at the University of Melbourne
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The run-up to COP26 has finally put the climate crisis at the top of the news agenda, generating an explosion of climate-related reporting, writing and reflection: ambitious new podcasts, analyses, essays, poems, even a seismic pivot by News Corp tabloids to launch a ‘Mission Zero’ campaign.
This specialist panel explores what climate coverage will look like beyond COP26. Is denialism dead, or just shifting gear into deflection, division, doomism? Is the balance question now about hope versus fear? What are the challenges and responsibilities for journalists and journalism, writers and editors, as the impacts of global heating play out?
Australia is amongst the three highest greenhouse gas emitters per capita in the world. The Paris Agreement and 2021 United Nations Climate Change Conference point to an urgent need to embrace more sustainable practices. A low carbon energy future is central to achieving this outcome. This webinar provides an insight into international best practice for low carbon energy technologies. Two presenters will provide practical insights into cutting-edge case studies that push the boundary of low carbon energy technology developments, offering a preview of solutions that will contribute to Australia’s future low carbon energy, construction, and mining industries.
In this webinar, we identify some opportunities for the (Australian) construction, infrastructure and energy industries and share practical experiences from overseas through two presentations.
Associate Professor Loveridge works across industry and academia in Europe and will present about the capacity for low carbon heat from infrastructure: a UK case study. Space heating alone accounts for 40% of UK energy use and 20% of CO2 emissions. Tackling heating and building cooling demands is therefore critical to achieving net-zero ambitions in the UK. The most energy-efficient way to decarbonise heating and cooling is through the use of ground source heat pumps (GSHP) and district technology. However, capital costs are often high. To reduce investment costs, it is proposed to use buried infrastructure as sources and stores of thermal energy. Barriers to this innovative approach include a lack of knowledge about the actual net amount of recoverable energy and impacts on the primary function of any buried infrastructure, as well as the need for new investment and governance strategies integrated across the energy and infrastructure sectors.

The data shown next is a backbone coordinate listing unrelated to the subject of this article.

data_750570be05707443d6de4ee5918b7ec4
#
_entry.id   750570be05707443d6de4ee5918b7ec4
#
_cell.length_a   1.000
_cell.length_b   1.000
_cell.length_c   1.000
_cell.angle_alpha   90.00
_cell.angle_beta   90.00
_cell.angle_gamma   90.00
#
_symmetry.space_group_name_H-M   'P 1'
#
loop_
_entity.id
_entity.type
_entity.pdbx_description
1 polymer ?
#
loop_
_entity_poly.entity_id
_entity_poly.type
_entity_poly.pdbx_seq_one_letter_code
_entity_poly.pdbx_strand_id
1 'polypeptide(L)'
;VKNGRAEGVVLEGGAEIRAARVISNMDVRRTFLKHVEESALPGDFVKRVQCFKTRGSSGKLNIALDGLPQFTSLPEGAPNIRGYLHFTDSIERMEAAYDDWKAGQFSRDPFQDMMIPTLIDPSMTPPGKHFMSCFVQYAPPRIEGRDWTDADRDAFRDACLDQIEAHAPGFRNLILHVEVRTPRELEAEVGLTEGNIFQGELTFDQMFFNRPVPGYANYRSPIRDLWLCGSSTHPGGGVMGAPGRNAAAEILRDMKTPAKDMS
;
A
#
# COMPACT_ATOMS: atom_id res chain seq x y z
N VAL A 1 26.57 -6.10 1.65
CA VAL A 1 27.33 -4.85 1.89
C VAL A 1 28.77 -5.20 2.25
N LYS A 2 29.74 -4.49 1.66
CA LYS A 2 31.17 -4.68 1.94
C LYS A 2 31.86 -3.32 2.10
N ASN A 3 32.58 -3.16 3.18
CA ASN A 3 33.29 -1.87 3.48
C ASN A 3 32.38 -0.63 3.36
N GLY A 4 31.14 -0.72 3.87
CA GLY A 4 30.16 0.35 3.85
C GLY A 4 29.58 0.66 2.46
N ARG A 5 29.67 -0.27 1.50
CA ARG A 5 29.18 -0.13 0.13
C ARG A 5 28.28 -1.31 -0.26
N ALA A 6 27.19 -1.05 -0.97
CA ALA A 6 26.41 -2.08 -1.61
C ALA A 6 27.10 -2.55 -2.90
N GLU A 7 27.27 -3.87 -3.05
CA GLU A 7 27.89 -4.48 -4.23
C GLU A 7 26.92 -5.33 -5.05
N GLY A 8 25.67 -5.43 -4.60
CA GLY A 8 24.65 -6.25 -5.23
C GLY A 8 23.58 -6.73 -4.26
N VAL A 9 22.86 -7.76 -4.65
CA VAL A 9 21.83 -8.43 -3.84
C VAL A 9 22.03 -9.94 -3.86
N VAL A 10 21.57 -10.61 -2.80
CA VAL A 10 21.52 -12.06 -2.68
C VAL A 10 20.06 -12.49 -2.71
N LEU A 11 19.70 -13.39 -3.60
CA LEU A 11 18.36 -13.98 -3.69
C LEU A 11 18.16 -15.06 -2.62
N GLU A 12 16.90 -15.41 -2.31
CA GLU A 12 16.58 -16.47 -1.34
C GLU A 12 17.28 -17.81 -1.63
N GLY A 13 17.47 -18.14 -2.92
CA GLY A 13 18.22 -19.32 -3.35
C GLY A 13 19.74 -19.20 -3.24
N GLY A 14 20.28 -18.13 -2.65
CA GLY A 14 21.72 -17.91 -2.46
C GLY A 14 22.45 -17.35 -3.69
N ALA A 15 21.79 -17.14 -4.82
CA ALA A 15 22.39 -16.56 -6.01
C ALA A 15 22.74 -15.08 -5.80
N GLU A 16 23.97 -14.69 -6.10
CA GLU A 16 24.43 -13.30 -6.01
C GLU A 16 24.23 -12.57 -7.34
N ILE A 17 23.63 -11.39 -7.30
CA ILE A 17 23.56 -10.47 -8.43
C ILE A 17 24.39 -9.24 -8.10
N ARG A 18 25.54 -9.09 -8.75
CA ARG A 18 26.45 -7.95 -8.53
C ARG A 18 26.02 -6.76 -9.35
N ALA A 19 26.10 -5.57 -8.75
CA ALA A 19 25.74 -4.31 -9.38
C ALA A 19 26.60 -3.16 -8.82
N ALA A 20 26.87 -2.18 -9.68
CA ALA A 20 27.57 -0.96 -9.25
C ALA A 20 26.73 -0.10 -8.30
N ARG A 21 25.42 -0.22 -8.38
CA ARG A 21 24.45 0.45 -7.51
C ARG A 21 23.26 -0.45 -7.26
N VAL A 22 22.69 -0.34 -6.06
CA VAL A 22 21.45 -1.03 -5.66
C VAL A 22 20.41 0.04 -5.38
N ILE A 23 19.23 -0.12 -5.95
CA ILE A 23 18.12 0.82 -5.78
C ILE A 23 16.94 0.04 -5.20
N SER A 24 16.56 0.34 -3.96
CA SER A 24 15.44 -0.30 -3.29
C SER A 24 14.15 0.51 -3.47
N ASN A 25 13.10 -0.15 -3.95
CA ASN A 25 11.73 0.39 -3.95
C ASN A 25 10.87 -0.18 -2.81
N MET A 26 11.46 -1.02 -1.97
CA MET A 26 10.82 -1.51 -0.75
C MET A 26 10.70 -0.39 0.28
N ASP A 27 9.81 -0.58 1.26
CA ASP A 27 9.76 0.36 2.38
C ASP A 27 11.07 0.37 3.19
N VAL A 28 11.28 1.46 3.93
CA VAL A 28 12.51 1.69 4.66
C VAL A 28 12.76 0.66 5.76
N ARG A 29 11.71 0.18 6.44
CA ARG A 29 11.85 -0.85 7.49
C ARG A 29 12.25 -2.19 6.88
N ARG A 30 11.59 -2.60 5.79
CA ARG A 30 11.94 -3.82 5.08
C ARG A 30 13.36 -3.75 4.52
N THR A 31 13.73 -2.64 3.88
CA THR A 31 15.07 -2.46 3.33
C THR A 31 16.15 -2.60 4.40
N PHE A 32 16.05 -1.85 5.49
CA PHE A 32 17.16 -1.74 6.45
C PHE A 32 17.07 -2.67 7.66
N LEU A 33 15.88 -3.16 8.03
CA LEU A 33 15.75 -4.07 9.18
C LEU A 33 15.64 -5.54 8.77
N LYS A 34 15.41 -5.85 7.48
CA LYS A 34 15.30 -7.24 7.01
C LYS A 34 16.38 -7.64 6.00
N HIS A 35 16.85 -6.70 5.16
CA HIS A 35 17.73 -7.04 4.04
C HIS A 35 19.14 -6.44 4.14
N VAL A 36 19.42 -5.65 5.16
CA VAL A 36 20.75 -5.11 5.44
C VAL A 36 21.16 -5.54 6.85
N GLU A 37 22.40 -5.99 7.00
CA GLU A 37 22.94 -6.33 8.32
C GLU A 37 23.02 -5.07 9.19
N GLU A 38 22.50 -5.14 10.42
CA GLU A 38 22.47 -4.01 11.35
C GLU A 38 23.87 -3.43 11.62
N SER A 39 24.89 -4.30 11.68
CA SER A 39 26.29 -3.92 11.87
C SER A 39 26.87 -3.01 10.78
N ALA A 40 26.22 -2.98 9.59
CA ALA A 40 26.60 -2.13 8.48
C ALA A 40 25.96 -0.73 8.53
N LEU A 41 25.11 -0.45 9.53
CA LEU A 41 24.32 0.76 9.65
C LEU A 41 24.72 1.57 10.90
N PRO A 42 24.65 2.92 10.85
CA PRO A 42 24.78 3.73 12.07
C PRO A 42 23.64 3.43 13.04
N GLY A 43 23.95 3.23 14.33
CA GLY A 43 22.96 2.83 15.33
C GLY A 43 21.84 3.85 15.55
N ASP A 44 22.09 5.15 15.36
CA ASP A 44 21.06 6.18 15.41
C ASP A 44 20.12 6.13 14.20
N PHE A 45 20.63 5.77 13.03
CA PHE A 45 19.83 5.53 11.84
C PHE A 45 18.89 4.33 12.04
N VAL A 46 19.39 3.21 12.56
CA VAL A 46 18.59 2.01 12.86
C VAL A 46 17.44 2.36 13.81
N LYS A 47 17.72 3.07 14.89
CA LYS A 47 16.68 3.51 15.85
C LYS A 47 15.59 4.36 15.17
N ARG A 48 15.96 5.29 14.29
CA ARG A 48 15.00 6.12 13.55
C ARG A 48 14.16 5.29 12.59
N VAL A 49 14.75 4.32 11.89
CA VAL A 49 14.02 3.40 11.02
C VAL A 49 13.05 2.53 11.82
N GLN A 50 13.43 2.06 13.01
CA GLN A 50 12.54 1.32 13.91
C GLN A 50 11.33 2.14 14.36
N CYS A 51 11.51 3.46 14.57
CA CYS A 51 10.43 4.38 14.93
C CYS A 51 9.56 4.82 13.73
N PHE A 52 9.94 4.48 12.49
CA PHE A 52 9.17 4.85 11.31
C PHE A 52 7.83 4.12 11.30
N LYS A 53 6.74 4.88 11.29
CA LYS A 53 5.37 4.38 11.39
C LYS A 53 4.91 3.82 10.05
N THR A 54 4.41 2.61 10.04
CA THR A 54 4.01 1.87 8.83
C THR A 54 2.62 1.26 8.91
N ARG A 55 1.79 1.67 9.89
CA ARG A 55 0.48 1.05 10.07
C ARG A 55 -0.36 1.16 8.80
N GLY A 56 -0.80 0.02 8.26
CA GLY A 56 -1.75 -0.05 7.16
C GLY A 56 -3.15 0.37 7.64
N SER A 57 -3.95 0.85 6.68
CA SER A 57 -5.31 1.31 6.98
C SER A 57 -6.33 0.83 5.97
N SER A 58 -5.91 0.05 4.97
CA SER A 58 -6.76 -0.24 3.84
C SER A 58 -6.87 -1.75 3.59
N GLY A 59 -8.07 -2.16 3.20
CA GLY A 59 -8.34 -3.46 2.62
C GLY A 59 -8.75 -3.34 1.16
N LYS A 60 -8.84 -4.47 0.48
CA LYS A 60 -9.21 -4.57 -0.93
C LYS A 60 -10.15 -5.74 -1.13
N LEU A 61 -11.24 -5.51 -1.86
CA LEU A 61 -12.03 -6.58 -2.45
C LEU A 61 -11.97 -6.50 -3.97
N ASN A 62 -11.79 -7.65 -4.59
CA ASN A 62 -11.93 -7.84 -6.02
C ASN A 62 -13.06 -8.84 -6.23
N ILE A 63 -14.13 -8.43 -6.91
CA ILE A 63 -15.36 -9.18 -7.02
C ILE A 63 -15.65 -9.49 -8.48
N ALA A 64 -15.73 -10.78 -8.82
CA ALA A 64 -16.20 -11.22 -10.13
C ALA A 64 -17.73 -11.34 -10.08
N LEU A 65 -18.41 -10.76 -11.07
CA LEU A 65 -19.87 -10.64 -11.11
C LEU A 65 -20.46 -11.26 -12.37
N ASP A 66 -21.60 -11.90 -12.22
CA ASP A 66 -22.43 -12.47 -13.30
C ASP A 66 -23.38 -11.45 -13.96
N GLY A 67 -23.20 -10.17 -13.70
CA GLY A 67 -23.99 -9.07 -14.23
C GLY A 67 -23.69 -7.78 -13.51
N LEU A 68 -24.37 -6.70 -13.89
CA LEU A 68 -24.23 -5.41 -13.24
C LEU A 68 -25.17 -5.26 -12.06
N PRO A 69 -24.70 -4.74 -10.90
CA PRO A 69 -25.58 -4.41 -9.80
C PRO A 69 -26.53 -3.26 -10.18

Associate Professor Loveridge will share with us an assessment of the scale of the opportunity for thermal energy recovery and storage linked to new and existing buried infrastructure in the UK, along with strategic measures to help reduce barriers and start on the journey to achieving the energy potential of buried infrastructure.
Mr Chendorain, Associate Director at Arup and Global Lead for Geothermal and Groundwater Engineering will discuss his GSHP experience in the UK, North America and other places around the world. Drawbacks, benefits and profitability will be debated.
This webinar is organised by the bidding committee of the Australian Research Council (ARC) Industrial Transformation Training Centre on Sustainable Energy Geotechnics for Climate Adaptation. This initiative aims to combine ground technologies with digital enablers to develop a more profitable, sustainable, and low-carbon energy future.